Float or glue engineered wood over very smooth concrete slab

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  #1  
Old 03-21-15, 12:29 AM
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Float or glue engineered wood over very smooth concrete slab

Hello,
I am a recent first time homeowner who has been looking forward to finally be able to make changes/improvements to the house I'm living in. I don't have a ton of experience but I pay close attention to detail and thoroughly plan out these kind of projects

With that disclaimer out of the way, I'm hoping to get some advice regarding my options for installing a engineered hardwood floor over a concrete slab (house built in 70s). The wood is 1/2" thick 7" wide engineered Oak by Somerset. I was originally planning to glue down because thats how the pros do it and I wanted to do it right. I found Bostik Vapor Lock adhesive at a good price and was about to purchase. Then I pulled up some carpet to take a look at the slab and found that the slab is nice and flat but also very smooth. I did the water drop test and while the concrete did darken around the water drop, the drop itself remained beaded on the surface for a while. So, I don't think the slab is sealed, but the top layer is very nonporous.

At this point I took stock of my options: 1) mechanically abrade surface to get a csp 2-3; 2) chemically etch the surface; or 3) float instead of glue.

Option 1 kinda intimidates me. There is a tool rental business just down the street from me that has a couple concrete grinders but it just seems like the process may need a more experienced hand to get the finish right.

Option 2 seems a little more straightforward. I found some products by Surface Gel Tek that seem a bit more controlled and easy to apply than muriatic acid. Their HD24 Pregrind created a 100-80 grit surface which is about a csp 2-3. Their Tek Gel makes a 120 grit profile.

Option 3: My main concern with a floating install is the noise/feel of the floor. I have read that the higher quality underlayments can make the floor sound as if it were glued down. If I got this route, I think I'm going to go with the Floor Muffler Ultraseal.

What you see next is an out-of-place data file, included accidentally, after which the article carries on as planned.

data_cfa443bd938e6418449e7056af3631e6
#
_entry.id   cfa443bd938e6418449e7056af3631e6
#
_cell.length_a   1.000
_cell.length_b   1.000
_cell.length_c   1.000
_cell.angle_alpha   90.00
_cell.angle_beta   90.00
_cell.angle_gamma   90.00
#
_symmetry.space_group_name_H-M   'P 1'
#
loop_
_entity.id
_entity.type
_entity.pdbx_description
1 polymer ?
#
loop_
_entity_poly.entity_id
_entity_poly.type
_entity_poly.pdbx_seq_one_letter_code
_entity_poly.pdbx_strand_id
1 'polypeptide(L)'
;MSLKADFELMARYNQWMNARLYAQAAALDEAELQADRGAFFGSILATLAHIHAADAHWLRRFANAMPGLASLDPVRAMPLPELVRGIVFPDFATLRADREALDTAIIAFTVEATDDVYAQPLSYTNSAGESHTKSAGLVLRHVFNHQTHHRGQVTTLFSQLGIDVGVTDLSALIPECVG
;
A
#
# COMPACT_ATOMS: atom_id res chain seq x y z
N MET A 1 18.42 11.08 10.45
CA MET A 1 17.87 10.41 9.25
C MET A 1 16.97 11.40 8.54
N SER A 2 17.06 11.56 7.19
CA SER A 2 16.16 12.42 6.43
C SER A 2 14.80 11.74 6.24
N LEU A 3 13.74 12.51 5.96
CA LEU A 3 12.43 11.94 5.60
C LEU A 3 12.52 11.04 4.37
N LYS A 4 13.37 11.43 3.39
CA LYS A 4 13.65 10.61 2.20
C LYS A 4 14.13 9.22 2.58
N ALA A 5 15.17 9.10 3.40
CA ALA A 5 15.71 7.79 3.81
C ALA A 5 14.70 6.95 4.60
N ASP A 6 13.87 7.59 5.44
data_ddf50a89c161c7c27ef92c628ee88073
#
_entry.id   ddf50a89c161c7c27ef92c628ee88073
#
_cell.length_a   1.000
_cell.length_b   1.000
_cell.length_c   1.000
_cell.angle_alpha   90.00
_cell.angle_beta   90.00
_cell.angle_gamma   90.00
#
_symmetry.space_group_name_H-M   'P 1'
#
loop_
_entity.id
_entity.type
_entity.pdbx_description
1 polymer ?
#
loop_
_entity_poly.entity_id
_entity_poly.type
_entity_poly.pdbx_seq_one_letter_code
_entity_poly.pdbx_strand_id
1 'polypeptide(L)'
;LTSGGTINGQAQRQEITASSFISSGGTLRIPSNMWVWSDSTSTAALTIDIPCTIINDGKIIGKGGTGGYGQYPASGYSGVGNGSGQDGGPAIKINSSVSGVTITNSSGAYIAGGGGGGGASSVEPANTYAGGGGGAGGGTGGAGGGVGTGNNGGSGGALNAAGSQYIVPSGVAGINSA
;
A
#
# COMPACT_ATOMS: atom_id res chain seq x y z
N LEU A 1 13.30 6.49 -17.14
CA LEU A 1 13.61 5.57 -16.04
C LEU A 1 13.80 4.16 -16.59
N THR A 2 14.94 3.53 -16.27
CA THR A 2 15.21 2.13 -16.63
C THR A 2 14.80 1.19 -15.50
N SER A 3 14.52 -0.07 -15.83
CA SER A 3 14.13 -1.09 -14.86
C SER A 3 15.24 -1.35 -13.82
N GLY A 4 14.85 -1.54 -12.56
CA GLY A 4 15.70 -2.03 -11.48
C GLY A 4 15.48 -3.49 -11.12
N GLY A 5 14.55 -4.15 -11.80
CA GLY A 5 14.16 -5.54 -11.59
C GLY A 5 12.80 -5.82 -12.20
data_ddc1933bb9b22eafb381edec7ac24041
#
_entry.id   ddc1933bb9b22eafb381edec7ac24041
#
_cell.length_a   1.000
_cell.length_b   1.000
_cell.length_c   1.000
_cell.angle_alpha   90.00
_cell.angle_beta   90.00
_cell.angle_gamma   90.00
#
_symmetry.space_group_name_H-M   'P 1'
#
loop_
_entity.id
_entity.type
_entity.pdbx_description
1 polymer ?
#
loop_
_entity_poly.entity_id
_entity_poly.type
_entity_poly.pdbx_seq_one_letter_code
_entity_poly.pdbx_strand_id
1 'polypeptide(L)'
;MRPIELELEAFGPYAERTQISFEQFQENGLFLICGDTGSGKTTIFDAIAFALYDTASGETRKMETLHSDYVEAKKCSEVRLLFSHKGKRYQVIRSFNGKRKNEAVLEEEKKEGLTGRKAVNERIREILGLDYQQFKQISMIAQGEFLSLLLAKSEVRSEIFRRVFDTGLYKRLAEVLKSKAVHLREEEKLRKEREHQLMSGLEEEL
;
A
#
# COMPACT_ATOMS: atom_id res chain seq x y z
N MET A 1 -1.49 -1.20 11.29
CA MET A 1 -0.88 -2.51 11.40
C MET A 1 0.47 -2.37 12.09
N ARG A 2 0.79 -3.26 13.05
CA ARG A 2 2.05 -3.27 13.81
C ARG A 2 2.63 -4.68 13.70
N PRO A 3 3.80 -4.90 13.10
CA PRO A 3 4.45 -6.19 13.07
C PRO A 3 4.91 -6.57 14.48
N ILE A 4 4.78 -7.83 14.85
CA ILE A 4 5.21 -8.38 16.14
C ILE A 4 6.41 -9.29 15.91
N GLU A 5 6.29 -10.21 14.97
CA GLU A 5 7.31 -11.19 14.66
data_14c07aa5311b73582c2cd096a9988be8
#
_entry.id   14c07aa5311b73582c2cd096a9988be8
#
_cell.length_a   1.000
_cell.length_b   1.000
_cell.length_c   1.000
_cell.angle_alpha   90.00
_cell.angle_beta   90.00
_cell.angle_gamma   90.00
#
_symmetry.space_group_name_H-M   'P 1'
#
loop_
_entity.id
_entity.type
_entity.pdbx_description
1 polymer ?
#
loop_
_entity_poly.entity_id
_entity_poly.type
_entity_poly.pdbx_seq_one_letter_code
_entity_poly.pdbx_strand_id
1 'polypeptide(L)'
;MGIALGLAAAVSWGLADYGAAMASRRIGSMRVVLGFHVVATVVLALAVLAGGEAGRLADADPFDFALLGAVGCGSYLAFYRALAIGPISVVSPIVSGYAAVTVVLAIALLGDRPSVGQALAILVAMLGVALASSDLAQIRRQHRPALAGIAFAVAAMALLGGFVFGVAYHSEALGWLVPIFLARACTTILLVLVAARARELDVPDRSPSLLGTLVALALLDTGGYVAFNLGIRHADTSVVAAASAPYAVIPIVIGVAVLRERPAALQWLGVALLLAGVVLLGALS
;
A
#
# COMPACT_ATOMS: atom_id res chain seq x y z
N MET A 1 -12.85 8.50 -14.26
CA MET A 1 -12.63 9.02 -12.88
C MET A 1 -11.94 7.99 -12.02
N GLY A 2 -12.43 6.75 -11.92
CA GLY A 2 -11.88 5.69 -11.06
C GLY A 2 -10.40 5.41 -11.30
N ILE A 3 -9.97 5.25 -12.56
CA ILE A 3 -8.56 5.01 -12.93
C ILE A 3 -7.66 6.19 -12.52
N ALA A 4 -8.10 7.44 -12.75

Questions:
- What option would you go with?
- Are there different products that you would recommend?
- Would the acid etch be effective enough?
- I can't find many reviews about about the Surface Gel Tek products, any experiences?
- Can I replicate or come close to the sound/feel of a glued down floor with a floating floor with the right underlayment?

Thank you so much for any help you can give.
 
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Old 03-21-15, 05:03 AM
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Welcome to the forums! If it were mine, I would install 3/8" (at least) full engineered click lock flooring. Fast, simple, clean (as opposed to gluing), and it wears well. I would not glue flooring to concrete as I have found it best to let it float. With proper underlayment, it won't have that "clacking" sound/feel that laminate has. Be aware, too, some vendors are selling MDF/HDF cored flooring and hawking it as "engineered". It is not. Engineered flooring will look like skinny plywood with layered cross sections of real wood.

Time to go shopping. Make note of your likes and post them here so we can help you with your final decision. Not that we would have the final say, but any input can help make the decision easier.
 
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Old 03-21-15, 05:06 AM
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You perform a water vapor test by taking a plastic garbage bag and taping it to the concrete and leave it for a couple of days. Remove the bag and see if the concrete has darkened or if there is condensation underneath the bag. You check for a sealed stone (such as granite countertop) by seeing if the water beads up when a drop is placed on it. You can also get a moisture meter and test in various spots around the house.